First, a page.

'Low-cost' culture bad for science, says OST
THES reporters look at the new Roberts report on the assessment of research
Universities will have to provide detailed cost breakdowns to accompany grant applications, under proposed reforms to research funding. Research councils will then decide whether the proposal covers the full cost of the research and offers value for money before they fund the project, writes Caroline Davis.
The Office of Science and Technology's plan will move the UK research base away from the "low-cost culture" that led to the £2 billion funding gap identified by last year's Transparency Review.
This week the OST launched a consultation, "The sustainability of university research", to run alongside the Roberts consultation. It is designed to reform the dual-support system so it can meet the full economic cost of publicly funded research.
Universities will be made responsible for recovering full economic costs, whether the funders are research councils, charities, industry or other sponsors.
Last year's science budget allocated an extra £120 million a year from 2005-06 to research councils to cover a larger proportion of the costs of the research they fund. At present, they contribute 46 per cent of the indirect costs of research, while the block grant from the funding councils covers direct costs such as permanent staff, new researcher training, some blue-skies research and infrastructure.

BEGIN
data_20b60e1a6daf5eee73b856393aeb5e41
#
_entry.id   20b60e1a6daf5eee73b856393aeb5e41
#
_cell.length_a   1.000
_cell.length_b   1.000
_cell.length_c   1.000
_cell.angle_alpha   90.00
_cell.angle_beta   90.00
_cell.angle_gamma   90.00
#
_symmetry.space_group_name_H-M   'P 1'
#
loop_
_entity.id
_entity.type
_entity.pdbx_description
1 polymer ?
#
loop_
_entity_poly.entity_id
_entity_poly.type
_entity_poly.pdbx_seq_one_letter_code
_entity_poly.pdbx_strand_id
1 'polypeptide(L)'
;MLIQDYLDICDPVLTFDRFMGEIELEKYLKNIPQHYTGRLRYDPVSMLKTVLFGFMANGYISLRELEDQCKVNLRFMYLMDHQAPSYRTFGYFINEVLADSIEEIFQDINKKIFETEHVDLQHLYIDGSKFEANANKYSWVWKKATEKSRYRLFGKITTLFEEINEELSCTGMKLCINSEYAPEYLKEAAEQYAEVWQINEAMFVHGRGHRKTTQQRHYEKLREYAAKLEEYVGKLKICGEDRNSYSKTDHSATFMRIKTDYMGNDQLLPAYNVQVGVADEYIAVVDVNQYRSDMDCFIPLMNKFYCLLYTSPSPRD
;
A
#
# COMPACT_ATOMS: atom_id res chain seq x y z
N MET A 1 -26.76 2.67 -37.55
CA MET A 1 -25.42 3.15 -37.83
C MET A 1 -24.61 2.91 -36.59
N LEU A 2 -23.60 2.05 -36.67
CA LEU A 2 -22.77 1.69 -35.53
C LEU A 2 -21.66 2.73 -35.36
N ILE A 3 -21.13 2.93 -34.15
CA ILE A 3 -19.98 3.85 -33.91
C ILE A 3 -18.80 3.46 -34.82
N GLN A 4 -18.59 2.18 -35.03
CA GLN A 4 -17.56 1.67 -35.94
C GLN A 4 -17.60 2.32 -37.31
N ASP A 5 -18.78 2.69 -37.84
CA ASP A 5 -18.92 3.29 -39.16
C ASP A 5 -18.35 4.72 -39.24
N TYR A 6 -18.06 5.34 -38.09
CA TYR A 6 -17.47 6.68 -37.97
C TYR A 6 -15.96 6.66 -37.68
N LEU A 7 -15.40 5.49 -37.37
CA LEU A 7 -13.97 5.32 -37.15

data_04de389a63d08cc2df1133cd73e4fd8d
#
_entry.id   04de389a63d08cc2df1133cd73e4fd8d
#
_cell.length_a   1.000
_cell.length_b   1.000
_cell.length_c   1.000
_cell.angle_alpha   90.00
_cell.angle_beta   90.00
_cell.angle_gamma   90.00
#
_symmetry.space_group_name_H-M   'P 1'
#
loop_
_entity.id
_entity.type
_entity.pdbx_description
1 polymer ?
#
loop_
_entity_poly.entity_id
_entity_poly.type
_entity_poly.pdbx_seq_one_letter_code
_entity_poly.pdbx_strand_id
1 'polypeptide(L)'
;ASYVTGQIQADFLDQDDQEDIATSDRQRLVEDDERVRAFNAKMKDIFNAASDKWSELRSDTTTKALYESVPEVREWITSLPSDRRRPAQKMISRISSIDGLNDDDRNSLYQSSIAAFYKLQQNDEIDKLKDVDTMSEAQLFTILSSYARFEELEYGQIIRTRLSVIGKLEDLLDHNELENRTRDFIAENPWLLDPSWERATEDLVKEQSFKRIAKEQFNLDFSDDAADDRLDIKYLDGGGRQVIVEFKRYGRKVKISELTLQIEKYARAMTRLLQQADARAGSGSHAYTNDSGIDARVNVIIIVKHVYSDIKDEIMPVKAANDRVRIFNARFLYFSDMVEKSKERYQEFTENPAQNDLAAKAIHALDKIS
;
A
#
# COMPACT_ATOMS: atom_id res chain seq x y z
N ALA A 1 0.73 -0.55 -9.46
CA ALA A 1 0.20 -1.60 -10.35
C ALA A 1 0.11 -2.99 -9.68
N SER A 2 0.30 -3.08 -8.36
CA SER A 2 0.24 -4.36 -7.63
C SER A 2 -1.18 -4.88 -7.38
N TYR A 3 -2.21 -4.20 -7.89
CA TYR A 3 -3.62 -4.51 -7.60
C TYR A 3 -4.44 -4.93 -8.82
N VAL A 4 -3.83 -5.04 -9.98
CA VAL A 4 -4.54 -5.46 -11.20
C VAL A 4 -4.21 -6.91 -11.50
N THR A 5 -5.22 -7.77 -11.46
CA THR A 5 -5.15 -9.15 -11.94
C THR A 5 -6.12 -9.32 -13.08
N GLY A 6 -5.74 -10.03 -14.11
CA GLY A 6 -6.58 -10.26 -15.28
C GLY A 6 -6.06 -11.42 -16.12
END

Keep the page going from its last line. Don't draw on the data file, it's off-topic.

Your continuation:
The consultation proposes that research councils pay a fixed proportion of the full economic cost of each project, estimated at between 60 and 70 per cent. It rejects alternatives to simply increase the research council contribution or extend the definition of direct costs.
The OST is keen that funding council money is not used to cross-subsidise the direct costs of commercially commissioned research. It says non-research council funders "will also have to play their part if the UK's research base is to remain healthy".
In the past, many research charities refused to pay indirect costs, arguing that universities' calculations were so opaque that they could not guarantee where they were going. The Wellcome Trust has long argued that funding infrastructure and its running costs were the responsibility of the government.